Tabaldo on Tech

Teaching with Technology in the 21st Century

image Flicker (Kevin Jarrett)
image Flicker (Brad Flickinger)

There is a Cloud in My Classroom

We hear all the time about “the cloud” but do we really know what the cloud is and what it does?

Photograph taken by Michael Jastremski

Photograph taken by Michael Jastremski

The Cloud or “Cloud Computing” is using applications and resources that are located on a network, usually the Internet instead of on a local computer or device.

To simply explain this, think of when you purchased you last computer or laptop and you wanted to have a word processing program on it. You probably had to spend another $100+ to get Microsoft Word. The software was then installed, probably from a CD, to your computer and there it lives for you to use as long as you own the computer. This is a traditional installation to a local machine. Now imagine that you purchased that same computer and did NOT pay the extra $100 for Microsoft Word. Instead, you went on the internet, logged into your Google account and opened up Google Drive and began to create new documents, spreadsheets, forms, pictures and presentations all from the web. This is cloud computing. You are using the Google resources online to create the same content you could create using a similar locally installed program.

The Cloud can refer to programs or applications that reside on the web, and it can also refers to data storage. The Cloud can offer the ability to collaborate without having to email documents back and forth. Documents and folders can now be shared and edited in real time with others no matter where they are.

Using The Cloud in the classroom can be very powerful. Students can be working on a research project in Science class, save it to their secure Cloud storage area, continue to work on it no matter what computer they are on or where they are at (provided they have an Internet connection.) Upon completion of the assignment the students simply moves the finished document into the Science Homework Submissions folder that is shared with the teacher and viola it is submitted. No papers to lug around, just the opportunity to read and comment on the assignment. The teacher can see the progression of the assignment, as well as have an archive of the students’ work. The student now has a digital collection of their work safe on the web, accessible later for reference or just to see their growth.

The Cloud service I recommend is of course Google Apps for Education. Google apps integrate well together and are compatible with every device I have tried them on. Google Drive has plenty of storage space for students and gives them the ability to share and collaborate with others. Google Drive can create Documents, Spreadsheets, Presentations, Pictures and Forms. Drive can also act as storage for any other digital file. (There are some limitations on file size.)

(If you would like to learn more about Google Apps for Education, check out my Tabaldo on Google site.)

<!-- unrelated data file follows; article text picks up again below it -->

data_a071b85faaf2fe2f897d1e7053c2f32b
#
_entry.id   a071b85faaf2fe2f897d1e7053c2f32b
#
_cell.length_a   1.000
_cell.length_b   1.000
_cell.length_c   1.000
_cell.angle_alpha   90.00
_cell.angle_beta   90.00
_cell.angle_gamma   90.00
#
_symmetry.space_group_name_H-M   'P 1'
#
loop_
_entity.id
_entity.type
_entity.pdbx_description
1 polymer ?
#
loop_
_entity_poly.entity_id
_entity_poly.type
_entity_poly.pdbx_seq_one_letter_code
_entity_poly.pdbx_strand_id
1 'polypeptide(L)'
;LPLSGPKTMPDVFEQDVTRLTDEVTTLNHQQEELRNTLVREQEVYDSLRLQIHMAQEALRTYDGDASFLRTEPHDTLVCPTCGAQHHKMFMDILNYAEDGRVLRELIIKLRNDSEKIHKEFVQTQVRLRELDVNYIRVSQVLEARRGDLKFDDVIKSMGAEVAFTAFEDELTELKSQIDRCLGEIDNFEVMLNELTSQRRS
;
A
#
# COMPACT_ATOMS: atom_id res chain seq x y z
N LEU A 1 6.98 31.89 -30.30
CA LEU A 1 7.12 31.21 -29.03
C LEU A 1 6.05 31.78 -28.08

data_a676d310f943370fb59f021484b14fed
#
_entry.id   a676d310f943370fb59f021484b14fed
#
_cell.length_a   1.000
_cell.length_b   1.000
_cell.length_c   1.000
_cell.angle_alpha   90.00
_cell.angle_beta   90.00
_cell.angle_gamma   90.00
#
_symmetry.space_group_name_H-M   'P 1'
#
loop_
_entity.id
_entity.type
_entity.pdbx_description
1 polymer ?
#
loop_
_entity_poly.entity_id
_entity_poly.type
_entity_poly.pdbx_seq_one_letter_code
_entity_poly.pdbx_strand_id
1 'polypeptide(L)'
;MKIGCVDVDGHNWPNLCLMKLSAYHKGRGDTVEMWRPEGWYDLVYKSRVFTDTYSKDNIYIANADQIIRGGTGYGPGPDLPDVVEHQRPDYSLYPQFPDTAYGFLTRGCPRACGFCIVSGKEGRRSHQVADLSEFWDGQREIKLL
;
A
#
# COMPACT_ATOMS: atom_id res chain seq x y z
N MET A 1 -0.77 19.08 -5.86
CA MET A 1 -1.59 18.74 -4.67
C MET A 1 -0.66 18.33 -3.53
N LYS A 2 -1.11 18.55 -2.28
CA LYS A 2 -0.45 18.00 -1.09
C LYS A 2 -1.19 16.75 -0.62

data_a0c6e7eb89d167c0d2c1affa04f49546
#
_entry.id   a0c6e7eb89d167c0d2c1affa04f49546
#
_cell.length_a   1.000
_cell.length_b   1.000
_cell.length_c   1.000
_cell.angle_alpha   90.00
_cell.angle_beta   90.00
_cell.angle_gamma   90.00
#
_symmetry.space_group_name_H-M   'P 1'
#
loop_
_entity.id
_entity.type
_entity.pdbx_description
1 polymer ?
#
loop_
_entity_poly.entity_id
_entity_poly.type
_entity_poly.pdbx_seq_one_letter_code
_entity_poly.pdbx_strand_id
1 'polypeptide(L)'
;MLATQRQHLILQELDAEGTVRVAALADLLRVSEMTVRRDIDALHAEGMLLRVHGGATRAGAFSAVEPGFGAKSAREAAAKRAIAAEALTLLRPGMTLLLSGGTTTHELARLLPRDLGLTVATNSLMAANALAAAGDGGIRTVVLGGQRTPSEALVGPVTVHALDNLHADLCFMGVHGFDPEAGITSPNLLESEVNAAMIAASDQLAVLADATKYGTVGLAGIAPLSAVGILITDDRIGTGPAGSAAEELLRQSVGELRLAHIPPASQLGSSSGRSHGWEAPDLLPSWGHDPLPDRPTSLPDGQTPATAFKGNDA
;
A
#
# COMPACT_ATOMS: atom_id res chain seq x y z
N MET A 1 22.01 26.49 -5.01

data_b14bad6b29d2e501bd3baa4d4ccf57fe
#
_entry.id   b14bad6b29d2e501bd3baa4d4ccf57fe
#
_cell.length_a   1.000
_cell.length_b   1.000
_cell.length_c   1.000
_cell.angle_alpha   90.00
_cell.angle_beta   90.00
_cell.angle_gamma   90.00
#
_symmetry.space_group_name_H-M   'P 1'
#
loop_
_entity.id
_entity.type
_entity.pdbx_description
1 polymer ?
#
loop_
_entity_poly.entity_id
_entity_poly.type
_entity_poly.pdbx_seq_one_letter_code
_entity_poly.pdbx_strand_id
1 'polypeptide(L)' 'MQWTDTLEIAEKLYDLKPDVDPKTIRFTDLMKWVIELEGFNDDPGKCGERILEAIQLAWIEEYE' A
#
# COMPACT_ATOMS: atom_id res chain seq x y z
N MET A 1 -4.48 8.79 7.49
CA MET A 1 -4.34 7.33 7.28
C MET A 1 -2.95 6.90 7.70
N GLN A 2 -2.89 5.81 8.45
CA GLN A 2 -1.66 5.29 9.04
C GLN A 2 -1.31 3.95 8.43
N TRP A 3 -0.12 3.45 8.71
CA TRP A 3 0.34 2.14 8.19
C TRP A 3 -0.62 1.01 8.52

There are so many examples I could give but I really want your feedback on how you are using The Cloud in your classroom.

(Next post will be on Cloud Storage Services. – Stay tuned.)

Category: Resources
  • Mike says:

    How do you see teachers interacting with Google Apps for education? I’ve found in my personal experience the difficulty lies not in educating the students and getting them to use this technology, but in the teachers embracing and being comfortable with something new.

    Do you have any tips for easy “on ramps” for teachers, or “low hanging fruit” cases where a teacher can easily start to integrate this technology while learning the nuances between, say, Google Docs and Microsoft Word?

    February 12, 2013 at 8:41 pm
    • Shannon Tabaldo says:

      Thanks for the comment and support of my site & blog. I have been doing many Google Apps for Ed professional development trainings recently so I am seeing even the most reluctant teacher begin to embrace Google Apps. You are correct, in that it is the comfort level of the teachers that we need to focus on in our PDs. AS far as “on ramps” I usually begin with the basics, starting with Google Drive as a web based file storage system and then the difference between Google “Docs” and Word “docs.” The next thing I usually introduce is Google Groups. I like to use Groups as a discussion board, and we brainstorm how to extend the lesson out of the classroom using Google Groups. I will admit that each individual come to the PDs with varying levels of comfort with Google, and so I look to the administration to help my guide the most important tools to introduce first and we work form there. I usually do NOT try and cover more that 2 or 3 Google products in a 3 hour PD, because I like to have “hands-on” time so they can explore and ask questions of me and their peers. I find this to be very productive.
      I guess I would suggest introduction of a few apps at a time, then a few more, and so on. I also would be sure and show the integration between Google Apps. This is very powerful when you can show how to easily embed Google Groups, docs, forms, widgets into a Google Site. Very powerful indeed.

      February 15, 2013 at 9:13 pm

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